When Dad died in February of 2010 at the age of 89, I was asked to take his place as chaplain. Nine WWII survivors plus family members and friends attended the 2010 Reunion in Little Rock, AR. Five years later at the funeral, Vic left this life at 94 years of age. It’s always sad to see a loved one depart.

But the end of life on earth is not the end of the story.

Victor and dad were Christians, and we know where they are: in heaven. Death for a Christian is a joyful kind of sorrow. Although we’re glad they no longer suffer, it still hurts to say goodbye. But when a Christian dies – or graduates – the goodbye is not final.

First Thessalonians 4:13-14 is the basis for our joy in sorrow. It says: “And now, brothers and sisters, I want you to know what will happen to the Christians who have died so you will not be full of sorrow like people who have no hope. For since we believe that Jesus died and was raised to life again, we also believe that when Jesus returns, God will bring back with Jesus all the Christians who have died. (NCV)” Therefore, death for the Christian is only a temporary parting.

Does everyone go to heaven? I wish everyone did. I’ve thought long and hard about it over the years, and I shudder to think what many folk are experiencing who died without submitting their lives to Jesus Christ. I fear for those who will yet reject Christ knowing that, after death, they will live throughout eternity in torment. Although God wants all people to be in heaven (John 3:16, 2 Peter 3:9), not all people go there.

But if you’re breathing, it’s not too late. As the man on the cross, adjacent to Jesus at Calvary, asked for forgiveness in his last hour of life and entered paradise, we also can repent and go to heaven.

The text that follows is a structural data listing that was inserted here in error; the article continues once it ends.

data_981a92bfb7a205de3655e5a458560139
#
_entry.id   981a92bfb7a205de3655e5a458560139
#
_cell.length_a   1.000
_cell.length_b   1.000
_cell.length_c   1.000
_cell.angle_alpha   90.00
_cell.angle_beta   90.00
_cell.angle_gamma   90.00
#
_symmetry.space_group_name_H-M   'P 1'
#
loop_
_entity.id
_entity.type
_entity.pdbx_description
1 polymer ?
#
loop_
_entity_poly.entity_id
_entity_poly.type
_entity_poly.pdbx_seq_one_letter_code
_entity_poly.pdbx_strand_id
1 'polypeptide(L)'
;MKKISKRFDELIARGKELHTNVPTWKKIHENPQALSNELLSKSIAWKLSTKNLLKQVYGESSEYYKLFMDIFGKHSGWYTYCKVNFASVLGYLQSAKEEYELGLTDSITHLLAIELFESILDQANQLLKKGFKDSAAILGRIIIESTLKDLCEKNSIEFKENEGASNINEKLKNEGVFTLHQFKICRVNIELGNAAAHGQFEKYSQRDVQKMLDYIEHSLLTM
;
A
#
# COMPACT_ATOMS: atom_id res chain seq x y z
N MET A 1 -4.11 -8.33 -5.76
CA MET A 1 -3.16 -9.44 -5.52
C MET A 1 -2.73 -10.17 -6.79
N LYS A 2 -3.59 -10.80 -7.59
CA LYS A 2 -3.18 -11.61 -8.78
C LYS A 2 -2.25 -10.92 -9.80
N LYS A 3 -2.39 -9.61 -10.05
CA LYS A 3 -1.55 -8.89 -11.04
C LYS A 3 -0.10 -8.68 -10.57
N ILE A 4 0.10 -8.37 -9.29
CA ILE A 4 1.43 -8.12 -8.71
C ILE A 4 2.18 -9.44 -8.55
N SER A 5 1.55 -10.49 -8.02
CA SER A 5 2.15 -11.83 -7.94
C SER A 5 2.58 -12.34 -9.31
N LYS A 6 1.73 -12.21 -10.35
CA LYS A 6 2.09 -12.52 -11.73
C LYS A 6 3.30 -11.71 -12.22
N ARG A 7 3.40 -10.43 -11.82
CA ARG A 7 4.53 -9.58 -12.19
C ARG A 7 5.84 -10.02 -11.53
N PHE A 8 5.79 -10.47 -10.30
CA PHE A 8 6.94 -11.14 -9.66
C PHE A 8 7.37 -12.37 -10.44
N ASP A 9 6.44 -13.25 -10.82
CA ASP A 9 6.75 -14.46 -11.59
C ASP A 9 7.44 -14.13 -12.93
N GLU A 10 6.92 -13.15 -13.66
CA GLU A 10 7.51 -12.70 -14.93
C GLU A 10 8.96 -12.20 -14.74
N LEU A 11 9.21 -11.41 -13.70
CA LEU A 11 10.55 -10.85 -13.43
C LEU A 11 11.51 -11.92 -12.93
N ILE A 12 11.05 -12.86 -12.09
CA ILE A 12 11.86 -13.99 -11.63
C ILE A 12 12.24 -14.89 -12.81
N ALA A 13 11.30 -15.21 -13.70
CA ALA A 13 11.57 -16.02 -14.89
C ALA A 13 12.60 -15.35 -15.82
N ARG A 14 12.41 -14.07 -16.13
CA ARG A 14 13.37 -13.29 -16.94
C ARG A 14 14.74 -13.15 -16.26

The only way to heaven is to choose to live for Christ and obey Him while we are yet alive. Jesus died to redeem mankind. Defeating death, He returned to life and lives forever. He wants you to live forever with Him. In heaven you will never have to lock your doors again. You’ll never be afraid or be hurt again. There will be no more death. However, before Jesus returns, we get to heaven by going through the door called death.

What does that feel like to die? Many times our kids fell asleep on the couch or on the floor of the living room but woke up in their bed. In the morning they asked, “How did I get here?” My Precious wife told them, “After you fell asleep, your father picked you up and took you to your room.”

That’s what death is like for the Christian. Whether we leave this life because of sickness, an accident, or old age; we merely fall asleep here in our “living room”, but we wake up in Heaven because our Father takes us to our new home. A Christian should never fear death. For the Christian, there can be joy in sorrow.

Are you living the way God wants you to live? If you died today would you go through the door that I call LIFE and live with Jesus, or go through the other door? Is there anything you need to ask God to forgive you for? Don’t be afraid to talk to God about it. He loves you very much and wants to forgive you. He wants you in Heaven with Him (2 Peter 3:9).

Victor and dad were shipmates and friends in this life, and they are continuing their friendship in heaven. Who knows: they may be visiting together right now. I’ll be in heaven sometime in the future, and I hope to see you there.